At the age of 17, Matthew Douglas, from Hawick, was on track to live his dream of becoming a professional rugby career, having represented Scotland at Under 17 and Under 18 level and been part of the Newcastle Falcons Academy Programme as a promising standoff. However, a serious hip injury prevented him from taking his playing career any further. Though disappointed, he still wanted to be part of the sports industry, so enrolled on an HNC in Sports Coaching at Borders College, while continuing to be involved with his local club, Hawick.
As chance would have it, the father of one of his friends at the rugby club owned a local farm and was looking for help with the harvest that year, so with a bit of encouragement, Matthew decided to take the job so he could earn money while studying for his HNC. As it turned out, it was one of the best decisions he ever made. Almost from the off, Matthew was hooked. Everything about farming appealed to him – working with his hands in the great outdoors, keeping fit and the camaraderie of working as part of a tight-knit team. It was in many ways similar to life as a professional rugby player, so was the perfect tonic after his injury.
After spending two summers with WS Davies and Son on their farm, he was eventually offered a full-time job as a general farm worker. At the same time, he decided to build on his experience by doing a Modern Apprenticeship SVQ Level 3 in Mixed Farming through Borders College. Combining theory with hands-on, practical experience, Matthew was able to work, earn and learn, whilst deepening his passion for the farming industry.
Matthew, now 24, said: “When I think about it, I’m surprised to be where I am now. I didn’t come from a farming background. My mum works as a nurse and my father for a tractor dealership. The only exposure I had to farming was the occasional visit to my uncle’s dairy farm at Newton Stewart as a kid, but I never imagined I’d end up as a farmer back then. It was all sport for me. I’m so glad I took the job at WS Davies and Son, and the Modern Apprenticeship has been really beneficial too. The training I received has brought my skills on a lot and helped me understand the wider range of knowledge needed to be a good farm worker. When I started, I couldn’t do much more than just sit in the tractor and roll a field, but now I have a skillset that I never thought would be possible. There’s a great career to be found in farming, and if you put in the effort, it can be very rewarding.”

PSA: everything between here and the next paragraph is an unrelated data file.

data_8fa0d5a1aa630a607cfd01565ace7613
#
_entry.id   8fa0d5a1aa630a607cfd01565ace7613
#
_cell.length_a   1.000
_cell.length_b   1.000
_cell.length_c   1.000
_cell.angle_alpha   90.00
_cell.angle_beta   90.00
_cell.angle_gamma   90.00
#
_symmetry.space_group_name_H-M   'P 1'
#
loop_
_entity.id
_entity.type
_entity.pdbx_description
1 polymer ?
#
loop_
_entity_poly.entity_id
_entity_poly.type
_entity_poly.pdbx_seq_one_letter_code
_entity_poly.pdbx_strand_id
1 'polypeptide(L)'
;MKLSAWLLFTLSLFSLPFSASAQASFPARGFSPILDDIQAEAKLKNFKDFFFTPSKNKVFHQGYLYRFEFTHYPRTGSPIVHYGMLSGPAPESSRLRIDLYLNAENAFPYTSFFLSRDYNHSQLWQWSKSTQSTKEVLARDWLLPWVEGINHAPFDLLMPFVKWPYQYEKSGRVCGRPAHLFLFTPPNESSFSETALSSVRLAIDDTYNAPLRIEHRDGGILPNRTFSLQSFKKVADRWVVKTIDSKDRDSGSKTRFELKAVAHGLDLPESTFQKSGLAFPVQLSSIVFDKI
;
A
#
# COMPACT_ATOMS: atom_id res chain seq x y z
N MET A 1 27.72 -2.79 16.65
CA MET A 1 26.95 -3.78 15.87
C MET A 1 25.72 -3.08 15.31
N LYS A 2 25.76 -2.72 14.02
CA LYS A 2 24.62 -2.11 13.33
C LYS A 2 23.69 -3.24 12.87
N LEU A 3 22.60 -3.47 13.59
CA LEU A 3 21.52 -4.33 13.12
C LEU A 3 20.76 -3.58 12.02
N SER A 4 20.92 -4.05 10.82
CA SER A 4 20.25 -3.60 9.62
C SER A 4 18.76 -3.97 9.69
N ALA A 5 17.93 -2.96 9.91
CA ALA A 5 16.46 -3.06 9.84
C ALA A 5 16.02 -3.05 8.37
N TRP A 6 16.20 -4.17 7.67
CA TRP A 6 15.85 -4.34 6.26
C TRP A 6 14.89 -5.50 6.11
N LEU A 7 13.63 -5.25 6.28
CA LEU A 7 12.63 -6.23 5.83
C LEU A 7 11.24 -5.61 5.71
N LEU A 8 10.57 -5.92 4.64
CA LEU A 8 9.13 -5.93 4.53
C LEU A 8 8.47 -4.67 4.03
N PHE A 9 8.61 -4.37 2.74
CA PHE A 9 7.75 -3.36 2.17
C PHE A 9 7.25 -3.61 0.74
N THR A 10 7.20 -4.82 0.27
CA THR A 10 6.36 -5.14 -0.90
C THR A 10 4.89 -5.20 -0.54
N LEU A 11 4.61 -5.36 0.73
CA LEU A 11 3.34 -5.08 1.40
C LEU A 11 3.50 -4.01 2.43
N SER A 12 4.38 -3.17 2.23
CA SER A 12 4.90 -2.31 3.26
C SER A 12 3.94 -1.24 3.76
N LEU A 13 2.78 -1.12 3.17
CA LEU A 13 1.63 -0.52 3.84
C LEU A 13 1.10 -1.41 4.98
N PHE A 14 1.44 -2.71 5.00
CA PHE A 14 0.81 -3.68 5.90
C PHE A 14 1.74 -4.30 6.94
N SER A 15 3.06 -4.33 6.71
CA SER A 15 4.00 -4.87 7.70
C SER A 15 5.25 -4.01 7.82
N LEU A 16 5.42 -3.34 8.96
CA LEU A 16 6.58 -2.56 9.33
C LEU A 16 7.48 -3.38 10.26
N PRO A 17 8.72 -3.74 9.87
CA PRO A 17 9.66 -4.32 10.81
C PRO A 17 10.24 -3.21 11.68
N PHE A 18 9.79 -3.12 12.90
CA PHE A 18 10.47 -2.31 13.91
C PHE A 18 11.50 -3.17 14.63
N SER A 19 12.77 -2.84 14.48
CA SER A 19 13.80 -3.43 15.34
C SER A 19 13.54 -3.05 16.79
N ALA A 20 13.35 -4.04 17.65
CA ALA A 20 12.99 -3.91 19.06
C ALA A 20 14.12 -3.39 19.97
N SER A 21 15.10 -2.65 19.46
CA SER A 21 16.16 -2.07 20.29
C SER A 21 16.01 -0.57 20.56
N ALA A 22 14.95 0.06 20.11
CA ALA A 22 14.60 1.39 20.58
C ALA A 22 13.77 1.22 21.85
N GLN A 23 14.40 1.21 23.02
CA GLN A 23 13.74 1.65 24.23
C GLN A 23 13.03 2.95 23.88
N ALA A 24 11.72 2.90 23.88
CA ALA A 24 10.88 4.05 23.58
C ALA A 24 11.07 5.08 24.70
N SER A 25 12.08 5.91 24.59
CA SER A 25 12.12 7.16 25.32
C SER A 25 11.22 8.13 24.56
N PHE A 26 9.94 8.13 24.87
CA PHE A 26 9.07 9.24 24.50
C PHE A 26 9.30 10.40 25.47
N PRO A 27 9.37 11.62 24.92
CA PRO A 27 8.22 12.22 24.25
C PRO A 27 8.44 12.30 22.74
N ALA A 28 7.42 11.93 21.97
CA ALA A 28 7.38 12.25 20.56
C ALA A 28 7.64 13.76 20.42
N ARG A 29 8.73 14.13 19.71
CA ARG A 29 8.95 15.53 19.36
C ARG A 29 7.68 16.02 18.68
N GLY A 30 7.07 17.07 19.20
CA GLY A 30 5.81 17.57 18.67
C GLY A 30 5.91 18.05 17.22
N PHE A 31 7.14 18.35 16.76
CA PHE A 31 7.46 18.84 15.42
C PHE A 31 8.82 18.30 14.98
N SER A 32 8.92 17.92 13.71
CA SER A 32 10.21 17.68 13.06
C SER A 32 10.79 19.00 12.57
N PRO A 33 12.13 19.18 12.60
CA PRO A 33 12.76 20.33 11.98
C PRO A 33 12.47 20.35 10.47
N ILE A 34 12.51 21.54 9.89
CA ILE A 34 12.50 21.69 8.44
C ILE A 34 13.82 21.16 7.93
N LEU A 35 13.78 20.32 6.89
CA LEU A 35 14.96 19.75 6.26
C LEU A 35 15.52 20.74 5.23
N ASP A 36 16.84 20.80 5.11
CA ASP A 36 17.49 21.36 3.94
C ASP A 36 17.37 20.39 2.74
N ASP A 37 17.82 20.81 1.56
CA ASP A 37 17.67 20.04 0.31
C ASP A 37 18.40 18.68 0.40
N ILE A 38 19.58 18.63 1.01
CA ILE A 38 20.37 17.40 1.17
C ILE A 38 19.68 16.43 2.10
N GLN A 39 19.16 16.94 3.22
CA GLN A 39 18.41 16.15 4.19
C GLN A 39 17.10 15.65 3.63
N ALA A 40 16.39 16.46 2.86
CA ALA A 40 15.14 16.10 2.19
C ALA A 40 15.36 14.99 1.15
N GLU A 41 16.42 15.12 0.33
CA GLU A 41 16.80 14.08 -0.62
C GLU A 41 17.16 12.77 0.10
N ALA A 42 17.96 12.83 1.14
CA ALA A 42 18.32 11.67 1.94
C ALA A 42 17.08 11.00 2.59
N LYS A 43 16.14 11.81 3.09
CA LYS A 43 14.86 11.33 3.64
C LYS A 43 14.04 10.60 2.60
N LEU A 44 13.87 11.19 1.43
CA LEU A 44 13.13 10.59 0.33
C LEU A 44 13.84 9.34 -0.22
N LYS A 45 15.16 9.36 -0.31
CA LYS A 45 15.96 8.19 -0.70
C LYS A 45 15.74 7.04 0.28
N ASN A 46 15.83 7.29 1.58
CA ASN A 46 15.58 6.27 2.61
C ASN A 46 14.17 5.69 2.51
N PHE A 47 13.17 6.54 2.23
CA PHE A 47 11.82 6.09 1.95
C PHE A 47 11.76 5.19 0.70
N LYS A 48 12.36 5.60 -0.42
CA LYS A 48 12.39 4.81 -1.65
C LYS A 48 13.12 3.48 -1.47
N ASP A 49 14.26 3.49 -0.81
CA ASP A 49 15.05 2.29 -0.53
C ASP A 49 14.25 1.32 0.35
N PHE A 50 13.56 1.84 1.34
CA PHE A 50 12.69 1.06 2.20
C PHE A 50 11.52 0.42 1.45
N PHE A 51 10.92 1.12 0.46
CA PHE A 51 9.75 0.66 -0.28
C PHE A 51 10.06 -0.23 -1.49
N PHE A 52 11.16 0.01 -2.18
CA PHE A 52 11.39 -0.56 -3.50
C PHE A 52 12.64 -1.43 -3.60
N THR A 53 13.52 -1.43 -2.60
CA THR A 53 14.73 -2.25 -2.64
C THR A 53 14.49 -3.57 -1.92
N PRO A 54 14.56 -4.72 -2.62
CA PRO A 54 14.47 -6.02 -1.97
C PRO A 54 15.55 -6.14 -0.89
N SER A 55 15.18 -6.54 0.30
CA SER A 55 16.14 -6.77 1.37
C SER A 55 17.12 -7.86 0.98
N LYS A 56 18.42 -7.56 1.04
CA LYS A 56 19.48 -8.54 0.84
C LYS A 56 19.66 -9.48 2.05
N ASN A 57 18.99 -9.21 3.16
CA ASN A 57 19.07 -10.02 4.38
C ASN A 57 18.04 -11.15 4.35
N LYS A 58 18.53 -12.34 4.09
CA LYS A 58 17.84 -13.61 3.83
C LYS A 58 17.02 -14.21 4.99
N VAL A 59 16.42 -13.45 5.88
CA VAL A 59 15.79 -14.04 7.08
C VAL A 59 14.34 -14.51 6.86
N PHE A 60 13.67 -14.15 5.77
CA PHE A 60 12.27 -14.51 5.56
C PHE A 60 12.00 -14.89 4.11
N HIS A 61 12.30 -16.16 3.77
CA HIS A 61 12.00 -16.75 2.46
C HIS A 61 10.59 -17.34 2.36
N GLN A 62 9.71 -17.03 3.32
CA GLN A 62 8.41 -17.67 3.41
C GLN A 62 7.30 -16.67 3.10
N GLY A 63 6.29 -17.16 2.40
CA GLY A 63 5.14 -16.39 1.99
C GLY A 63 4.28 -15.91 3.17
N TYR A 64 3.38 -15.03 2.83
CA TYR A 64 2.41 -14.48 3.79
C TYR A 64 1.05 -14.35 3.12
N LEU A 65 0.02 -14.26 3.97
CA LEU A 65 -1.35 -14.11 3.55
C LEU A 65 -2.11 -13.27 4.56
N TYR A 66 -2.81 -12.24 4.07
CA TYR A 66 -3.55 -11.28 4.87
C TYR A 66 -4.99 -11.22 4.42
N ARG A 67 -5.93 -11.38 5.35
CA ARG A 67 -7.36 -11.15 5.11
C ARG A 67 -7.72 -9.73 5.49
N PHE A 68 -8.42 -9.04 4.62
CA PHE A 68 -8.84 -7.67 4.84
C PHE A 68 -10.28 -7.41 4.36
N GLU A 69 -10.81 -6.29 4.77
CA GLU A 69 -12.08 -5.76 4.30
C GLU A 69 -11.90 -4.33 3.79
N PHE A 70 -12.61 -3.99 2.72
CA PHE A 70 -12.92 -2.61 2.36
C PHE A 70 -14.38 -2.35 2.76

In 2017, Matthew’s life changing decision was rewarded at Lantra Scotland’s learner of the year awards (the ALBAS), when he won the agriculture industry category, as well as a CARAS Award (Council for Awards of Agricultural Societies). He was then also asked to become one of Lantra Scotland’s Industry Champions, so helps to promote rural careers.
In 2019, Matthew moved to Kelso to start work on Kersknowe Farm, owned and managed by former Scotland rugby international, John Jeffrey. Not only a legend on the rugby field, John is also one of Scotland’s top Charolais and Simmental pedigree cattle breeders. For Matthew, his new role with pedigree cattle brought new challenges and has helped broaden his knowledge. Rubbing shoulders with one of his rugby heroes has been a bonus too.
Matthew said: “Working with John has been a real eye opener and I’m privileged to have the chance to learn from him at Kersknowe. Pedigree cattle breeding is something completely new for me – there’s a real art to improving the genetic value of the cattle through each generation, and I love the buzz when it comes to the bull sales. It is big business and very competitive, not to mention great fun.”
Recently, Matthew also had the opportunity to work in Australia for a season. He continues: “I’ve always wanted to know how other countries farm – I think it’s good to get a broader knowledge of how things are done elsewhere. In Australia, the first thing that strikes you is the sheer scale of the place. I worked a full season harvesting in Perth, then sowing down in Melbourne. One of the farms I worked on was over 350,000 acres, which I’m told is pretty small compared to some of the bigger ones which can be over 1,000,000 acres. Because of the size of the fields, you are working 12 hours a day, seven days a week to get the job done. I was also amazed at the variety of crops they grow, from oil seed rape to barley and wheat. The farmers out there have had to diversify to survive, so they have introduced different crop and livestock varieties and I think we can learn a lot from them.”
Matthew is delighted with the new direction that his working life has taken, and is happy to keep learning and gaining experience until he decides on the type of farming he wants to focus on.
“I was initially disappointed not to make it as a pro rugby player, but not any more. Farming is my new passion and the fact I get to work for a rugby legend is an added bonus. I suppose you could say I have come full circle. Farming is a great career – it is a complex business with many things to learn. Wherever I end up, I’m happy to keep developing my skills and experience. Who knows, one day I might even be running my own farm!”
Find out more about careers in agriculture here.